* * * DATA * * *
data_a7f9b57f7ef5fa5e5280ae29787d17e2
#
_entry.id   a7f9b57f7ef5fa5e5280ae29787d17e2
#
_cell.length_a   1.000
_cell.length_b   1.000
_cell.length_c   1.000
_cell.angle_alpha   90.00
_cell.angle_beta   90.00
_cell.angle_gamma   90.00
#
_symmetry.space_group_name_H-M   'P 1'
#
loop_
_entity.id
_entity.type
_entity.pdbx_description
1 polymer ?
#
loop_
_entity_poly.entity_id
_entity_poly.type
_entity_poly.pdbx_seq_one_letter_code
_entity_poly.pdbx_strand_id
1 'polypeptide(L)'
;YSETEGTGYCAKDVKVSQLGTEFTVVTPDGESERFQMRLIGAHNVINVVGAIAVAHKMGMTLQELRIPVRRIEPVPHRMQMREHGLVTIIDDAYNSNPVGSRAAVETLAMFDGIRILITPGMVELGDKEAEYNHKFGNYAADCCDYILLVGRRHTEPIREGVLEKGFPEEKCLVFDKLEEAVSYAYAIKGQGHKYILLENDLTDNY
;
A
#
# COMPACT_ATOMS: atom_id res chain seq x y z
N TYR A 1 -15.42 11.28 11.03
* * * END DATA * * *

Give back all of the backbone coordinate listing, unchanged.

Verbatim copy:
data_a7f9b57f7ef5fa5e5280ae29787d17e2
#
_entry.id   a7f9b57f7ef5fa5e5280ae29787d17e2
#
_cell.length_a   1.000
_cell.length_b   1.000
_cell.length_c   1.000
_cell.angle_alpha   90.00
_cell.angle_beta   90.00
_cell.angle_gamma   90.00
#
_symmetry.space_group_name_H-M   'P 1'
#
loop_
_entity.id
_entity.type
_entity.pdbx_description
1 polymer ?
#
loop_
_entity_poly.entity_id
_entity_poly.type
_entity_poly.pdbx_seq_one_letter_code
_entity_poly.pdbx_strand_id
1 'polypeptide(L)'
;YSETEGTGYCAKDVKVSQLGTEFTVVTPDGESERFQMRLIGAHNVINVVGAIAVAHKMGMTLQELRIPVRRIEPVPHRMQMREHGLVTIIDDAYNSNPVGSRAAVETLAMFDGIRILITPGMVELGDKEAEYNHKFGNYAADCCDYILLVGRRHTEPIREGVLEKGFPEEKCLVFDKLEEAVSYAYAIKGQGHKYILLENDLTDNY
;
A
#
# COMPACT_ATOMS: atom_id res chain seq x y z
N TYR A 1 -15.42 11.28 11.03